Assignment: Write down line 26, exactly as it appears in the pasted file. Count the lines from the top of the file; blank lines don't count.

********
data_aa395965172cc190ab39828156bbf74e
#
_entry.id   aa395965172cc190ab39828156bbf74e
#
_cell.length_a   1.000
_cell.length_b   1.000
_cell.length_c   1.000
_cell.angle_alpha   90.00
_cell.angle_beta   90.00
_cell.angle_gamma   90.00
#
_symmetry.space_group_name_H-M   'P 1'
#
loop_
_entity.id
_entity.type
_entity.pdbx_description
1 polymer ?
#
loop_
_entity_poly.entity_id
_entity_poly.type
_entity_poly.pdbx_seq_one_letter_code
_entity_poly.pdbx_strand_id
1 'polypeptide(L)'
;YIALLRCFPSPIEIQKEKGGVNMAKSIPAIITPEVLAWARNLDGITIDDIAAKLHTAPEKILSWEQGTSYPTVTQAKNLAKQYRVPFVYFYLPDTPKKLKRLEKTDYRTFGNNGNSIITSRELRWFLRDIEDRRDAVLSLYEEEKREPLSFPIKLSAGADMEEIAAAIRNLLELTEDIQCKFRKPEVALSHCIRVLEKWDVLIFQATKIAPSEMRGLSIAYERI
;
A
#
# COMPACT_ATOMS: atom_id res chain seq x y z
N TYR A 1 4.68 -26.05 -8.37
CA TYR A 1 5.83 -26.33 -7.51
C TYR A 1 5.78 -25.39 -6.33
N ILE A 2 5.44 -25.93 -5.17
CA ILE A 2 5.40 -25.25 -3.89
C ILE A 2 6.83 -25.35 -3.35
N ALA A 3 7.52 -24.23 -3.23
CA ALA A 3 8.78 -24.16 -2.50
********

;YIALLRCFPSPIEIQKEKGGVNMAKSIPAIITPEVLAWARNLDGITIDDIAAKLHTAPEKILSWEQGTSYPTVTQAKNLAKQYRVPFVYFYLPDTPKKLKRLEKTDYRTFGNNGNSIITSRELRWFLRDIEDRRDAVLSLYEEEKREPLSFPIKLSAGADMEEIAAAIRNLLELTEDIQCKFRKPEVALSHCIRVLEKWDVLIFQATKIAPSEMRGLSIAYERI